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The wages of Synthia?

1 June 2010

Craig Venter has created a bacterium called Synthia that has an artificial genome. But what protection should be afforded to the creators of this synthetic DNA? Criticism of Venter’s patent application has been forthcoming, particularly from Sir John Sulston.

European Directive 98/44 EC explicitly said that biotech patents can be granted, although certain things including plant or animal varieties or the discovery of human genes were not patentable. However, the specific drafting of a claim is a different matter, and Venter’s patent’s claims were originally very broad.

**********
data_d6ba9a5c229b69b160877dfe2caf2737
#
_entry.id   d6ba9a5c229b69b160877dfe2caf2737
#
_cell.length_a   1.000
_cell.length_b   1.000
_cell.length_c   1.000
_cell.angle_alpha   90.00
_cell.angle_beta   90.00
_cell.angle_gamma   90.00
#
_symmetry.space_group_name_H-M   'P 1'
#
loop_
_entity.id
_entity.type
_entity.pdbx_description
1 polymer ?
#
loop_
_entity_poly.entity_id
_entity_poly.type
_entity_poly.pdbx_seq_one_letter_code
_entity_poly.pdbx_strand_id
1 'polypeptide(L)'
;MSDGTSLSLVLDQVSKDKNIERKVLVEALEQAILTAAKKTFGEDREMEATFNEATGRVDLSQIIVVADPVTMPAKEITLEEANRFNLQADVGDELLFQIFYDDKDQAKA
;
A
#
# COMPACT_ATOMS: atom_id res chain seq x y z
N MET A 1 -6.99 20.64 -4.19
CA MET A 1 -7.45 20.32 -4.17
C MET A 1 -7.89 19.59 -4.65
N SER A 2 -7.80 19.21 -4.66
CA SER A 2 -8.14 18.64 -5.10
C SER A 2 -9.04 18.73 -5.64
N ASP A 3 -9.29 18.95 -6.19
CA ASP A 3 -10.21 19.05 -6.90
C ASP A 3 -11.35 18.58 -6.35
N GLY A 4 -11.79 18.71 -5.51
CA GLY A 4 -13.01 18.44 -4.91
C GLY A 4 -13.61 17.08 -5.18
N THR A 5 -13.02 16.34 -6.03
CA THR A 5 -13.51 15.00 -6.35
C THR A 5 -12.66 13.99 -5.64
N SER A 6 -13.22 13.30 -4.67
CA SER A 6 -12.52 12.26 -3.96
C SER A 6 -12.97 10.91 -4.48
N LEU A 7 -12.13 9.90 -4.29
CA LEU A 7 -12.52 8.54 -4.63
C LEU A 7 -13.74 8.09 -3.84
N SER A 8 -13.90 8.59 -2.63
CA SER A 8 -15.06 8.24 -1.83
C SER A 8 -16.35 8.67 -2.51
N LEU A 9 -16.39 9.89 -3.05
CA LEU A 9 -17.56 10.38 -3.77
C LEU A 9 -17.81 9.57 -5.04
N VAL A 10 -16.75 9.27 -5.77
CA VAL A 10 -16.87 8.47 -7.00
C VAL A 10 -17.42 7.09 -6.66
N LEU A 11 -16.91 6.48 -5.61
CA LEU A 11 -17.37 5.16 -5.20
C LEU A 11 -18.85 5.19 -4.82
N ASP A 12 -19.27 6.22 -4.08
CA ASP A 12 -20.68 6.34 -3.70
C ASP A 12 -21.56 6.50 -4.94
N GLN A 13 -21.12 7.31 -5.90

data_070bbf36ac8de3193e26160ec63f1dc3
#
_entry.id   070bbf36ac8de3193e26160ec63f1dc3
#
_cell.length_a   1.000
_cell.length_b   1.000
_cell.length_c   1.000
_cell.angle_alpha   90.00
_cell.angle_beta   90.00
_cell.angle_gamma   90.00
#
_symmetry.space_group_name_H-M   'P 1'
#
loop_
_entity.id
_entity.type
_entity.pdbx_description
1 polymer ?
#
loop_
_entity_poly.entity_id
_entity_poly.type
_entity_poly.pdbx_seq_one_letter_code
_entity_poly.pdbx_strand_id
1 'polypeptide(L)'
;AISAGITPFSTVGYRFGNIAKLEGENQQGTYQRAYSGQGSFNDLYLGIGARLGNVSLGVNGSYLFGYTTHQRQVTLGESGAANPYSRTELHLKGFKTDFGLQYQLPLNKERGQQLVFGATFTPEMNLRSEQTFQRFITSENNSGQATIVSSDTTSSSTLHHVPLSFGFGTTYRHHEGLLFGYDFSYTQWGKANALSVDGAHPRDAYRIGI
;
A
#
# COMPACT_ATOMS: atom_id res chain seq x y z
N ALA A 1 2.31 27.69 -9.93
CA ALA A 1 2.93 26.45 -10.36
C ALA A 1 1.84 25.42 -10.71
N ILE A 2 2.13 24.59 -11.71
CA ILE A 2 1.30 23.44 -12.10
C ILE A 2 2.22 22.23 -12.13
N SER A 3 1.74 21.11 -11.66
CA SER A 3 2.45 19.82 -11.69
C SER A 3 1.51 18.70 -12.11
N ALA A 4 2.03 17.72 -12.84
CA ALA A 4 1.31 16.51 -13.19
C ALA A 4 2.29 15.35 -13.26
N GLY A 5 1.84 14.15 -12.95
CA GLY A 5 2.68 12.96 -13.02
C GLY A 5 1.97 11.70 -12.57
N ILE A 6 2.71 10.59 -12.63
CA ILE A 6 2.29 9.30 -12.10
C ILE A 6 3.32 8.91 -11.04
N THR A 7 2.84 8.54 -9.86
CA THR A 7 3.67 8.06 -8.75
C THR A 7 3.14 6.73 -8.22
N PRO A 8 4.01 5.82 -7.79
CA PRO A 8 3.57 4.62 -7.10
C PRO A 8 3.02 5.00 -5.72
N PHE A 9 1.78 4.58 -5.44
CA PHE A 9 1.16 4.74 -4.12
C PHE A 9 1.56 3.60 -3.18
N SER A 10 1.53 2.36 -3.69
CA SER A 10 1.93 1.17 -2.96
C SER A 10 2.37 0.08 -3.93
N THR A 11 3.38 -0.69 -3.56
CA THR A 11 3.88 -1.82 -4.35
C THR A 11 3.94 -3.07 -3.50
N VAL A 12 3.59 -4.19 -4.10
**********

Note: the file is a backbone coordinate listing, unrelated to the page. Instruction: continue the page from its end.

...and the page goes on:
Venter’s patent application is being examined by the EPO. Objections to the initial application were made by the examiner in April 2009, which the examiner said were “such that there is no possibility of overcoming them by amendment”. A reply was filed in February 2010, reducing the claims from 28 to 20, and having spent a reported $40 million to create the synthetic DNA, there is no doubt that Synthetic Genomics, the company in whose name the patent was filed, will fight hard to get all the patent protection it can get. It will be interesting to see whether any patents they end up with in Europe do protect anything of monetary worth.

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